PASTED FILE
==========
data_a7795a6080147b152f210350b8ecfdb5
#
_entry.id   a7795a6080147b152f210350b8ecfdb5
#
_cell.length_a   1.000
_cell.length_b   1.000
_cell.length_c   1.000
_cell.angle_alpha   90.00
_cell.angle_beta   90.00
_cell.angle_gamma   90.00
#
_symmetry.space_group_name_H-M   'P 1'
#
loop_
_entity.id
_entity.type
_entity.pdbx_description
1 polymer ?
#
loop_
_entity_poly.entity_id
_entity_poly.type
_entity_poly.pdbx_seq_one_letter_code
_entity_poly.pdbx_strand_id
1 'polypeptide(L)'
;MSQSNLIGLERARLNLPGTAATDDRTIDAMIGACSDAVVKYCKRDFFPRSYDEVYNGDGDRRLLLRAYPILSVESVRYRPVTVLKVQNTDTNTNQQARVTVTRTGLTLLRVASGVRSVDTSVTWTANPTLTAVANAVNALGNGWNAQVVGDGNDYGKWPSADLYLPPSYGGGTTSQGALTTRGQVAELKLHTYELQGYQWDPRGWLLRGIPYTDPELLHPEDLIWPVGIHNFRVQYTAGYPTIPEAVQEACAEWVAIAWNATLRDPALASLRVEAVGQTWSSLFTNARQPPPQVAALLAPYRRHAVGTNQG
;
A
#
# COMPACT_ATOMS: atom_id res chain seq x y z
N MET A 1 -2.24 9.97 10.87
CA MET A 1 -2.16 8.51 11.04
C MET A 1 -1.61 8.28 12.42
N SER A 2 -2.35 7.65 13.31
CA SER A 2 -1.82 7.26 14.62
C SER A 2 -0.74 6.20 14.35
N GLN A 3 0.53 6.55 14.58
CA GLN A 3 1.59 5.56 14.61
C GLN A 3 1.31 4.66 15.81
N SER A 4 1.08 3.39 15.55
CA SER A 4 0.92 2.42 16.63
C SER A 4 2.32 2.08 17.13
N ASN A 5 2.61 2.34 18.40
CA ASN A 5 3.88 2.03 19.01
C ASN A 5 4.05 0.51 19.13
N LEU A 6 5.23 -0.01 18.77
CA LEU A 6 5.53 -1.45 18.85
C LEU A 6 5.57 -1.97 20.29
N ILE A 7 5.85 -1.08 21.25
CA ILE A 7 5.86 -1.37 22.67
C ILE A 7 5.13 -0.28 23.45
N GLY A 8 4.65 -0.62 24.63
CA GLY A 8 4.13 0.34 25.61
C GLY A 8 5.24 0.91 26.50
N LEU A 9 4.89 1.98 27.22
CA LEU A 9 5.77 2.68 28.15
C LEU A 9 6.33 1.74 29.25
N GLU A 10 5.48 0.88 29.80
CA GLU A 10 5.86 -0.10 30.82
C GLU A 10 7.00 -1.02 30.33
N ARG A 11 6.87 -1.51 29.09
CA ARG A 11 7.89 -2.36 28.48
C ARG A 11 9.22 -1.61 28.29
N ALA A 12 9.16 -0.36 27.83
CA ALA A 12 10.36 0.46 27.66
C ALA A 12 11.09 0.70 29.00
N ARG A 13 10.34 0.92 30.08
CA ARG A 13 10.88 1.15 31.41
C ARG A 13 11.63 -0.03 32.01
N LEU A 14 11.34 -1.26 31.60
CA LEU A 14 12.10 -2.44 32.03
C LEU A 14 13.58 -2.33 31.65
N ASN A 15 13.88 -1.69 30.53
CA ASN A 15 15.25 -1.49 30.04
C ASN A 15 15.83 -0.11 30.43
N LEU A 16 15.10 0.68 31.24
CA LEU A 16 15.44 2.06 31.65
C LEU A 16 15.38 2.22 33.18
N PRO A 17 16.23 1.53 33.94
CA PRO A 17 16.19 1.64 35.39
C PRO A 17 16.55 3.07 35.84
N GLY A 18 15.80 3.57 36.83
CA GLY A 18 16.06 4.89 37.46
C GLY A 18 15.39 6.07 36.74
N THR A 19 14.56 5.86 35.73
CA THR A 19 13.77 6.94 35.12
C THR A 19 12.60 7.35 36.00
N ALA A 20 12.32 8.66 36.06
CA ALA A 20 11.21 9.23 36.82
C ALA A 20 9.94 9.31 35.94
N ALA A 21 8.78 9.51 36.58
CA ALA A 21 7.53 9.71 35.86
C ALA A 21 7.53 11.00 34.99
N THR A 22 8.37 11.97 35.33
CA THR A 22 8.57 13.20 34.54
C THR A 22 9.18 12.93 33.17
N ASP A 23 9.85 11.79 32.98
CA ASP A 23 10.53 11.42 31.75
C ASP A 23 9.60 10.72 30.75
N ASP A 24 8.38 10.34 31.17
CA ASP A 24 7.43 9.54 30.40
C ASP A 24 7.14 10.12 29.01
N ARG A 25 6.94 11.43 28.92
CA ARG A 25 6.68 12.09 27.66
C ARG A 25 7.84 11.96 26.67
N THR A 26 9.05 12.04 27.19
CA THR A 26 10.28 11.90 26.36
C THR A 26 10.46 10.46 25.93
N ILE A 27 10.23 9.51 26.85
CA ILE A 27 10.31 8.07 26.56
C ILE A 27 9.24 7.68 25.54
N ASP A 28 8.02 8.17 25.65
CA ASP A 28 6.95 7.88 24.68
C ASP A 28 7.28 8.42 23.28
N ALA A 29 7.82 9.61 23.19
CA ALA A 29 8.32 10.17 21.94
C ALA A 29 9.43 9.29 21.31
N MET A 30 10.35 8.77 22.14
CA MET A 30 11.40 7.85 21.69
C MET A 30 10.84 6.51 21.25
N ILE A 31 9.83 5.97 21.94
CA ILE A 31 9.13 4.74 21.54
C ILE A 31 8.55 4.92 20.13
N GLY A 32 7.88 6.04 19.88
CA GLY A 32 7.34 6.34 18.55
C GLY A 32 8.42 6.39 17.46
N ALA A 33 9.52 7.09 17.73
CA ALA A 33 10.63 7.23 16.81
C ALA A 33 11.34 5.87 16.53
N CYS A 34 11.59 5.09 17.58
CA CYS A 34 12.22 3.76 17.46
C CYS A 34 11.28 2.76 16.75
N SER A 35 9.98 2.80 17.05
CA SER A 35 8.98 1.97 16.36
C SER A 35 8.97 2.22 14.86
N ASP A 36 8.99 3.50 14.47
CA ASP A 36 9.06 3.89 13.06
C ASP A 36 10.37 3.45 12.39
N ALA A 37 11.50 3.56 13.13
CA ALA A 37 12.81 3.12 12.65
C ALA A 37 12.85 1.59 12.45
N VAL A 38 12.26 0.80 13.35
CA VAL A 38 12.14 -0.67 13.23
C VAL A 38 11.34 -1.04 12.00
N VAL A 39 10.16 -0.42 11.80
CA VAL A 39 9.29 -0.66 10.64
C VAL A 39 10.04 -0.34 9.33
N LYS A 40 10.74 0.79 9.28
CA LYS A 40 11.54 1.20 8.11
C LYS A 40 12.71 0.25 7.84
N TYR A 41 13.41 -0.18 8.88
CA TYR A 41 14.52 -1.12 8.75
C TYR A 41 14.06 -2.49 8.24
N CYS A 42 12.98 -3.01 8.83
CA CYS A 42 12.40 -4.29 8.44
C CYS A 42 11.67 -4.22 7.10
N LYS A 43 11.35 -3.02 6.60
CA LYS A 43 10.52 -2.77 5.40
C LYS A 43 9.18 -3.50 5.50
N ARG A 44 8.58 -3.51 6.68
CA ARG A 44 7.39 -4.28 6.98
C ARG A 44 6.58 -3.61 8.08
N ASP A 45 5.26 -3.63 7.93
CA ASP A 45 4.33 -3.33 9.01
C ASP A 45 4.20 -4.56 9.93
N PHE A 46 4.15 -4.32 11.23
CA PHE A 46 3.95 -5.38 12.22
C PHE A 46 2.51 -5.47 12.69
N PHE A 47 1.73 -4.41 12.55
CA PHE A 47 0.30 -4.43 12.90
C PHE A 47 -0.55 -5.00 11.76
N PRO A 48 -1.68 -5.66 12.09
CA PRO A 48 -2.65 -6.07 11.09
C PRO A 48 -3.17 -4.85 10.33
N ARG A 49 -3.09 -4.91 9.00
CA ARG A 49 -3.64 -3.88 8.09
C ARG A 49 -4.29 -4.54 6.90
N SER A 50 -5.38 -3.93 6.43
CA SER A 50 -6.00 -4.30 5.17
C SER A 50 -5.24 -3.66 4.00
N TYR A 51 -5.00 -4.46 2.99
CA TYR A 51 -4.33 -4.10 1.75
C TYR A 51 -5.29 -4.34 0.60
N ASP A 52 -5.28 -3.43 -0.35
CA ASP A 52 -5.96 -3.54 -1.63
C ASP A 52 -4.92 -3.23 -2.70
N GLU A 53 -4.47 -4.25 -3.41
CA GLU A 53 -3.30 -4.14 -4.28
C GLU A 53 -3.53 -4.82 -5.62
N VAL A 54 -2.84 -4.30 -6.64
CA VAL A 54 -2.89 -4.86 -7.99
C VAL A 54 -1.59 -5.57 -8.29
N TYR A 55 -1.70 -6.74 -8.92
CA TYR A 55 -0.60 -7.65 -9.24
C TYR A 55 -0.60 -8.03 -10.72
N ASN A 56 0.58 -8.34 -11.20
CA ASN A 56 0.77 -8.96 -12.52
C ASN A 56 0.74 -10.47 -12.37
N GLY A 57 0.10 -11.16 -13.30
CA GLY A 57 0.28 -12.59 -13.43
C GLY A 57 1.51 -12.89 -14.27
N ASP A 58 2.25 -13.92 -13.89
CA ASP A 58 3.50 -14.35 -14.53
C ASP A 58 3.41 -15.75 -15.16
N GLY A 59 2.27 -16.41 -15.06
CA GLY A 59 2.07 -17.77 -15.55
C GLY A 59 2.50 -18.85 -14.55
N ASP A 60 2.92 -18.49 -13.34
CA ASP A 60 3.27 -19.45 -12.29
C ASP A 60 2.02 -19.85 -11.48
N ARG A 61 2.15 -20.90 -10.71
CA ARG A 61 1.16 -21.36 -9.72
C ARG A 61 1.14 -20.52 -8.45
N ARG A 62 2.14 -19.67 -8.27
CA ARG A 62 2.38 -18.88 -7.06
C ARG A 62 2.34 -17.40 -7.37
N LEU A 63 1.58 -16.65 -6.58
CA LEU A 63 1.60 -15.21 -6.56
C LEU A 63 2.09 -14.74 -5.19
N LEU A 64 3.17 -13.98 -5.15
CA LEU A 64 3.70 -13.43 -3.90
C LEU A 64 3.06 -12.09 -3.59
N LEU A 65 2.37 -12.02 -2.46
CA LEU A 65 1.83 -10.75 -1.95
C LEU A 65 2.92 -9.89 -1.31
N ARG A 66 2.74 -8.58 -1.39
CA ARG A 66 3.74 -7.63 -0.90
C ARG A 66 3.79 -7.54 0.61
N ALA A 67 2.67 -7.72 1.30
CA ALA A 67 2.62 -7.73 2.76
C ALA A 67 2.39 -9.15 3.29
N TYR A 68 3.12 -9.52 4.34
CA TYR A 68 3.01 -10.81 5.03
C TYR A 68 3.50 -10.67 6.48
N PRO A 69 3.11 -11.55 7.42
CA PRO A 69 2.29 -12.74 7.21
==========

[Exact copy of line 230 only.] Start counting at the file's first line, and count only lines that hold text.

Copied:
CA ALA A 67 2.62 -7.73 2.76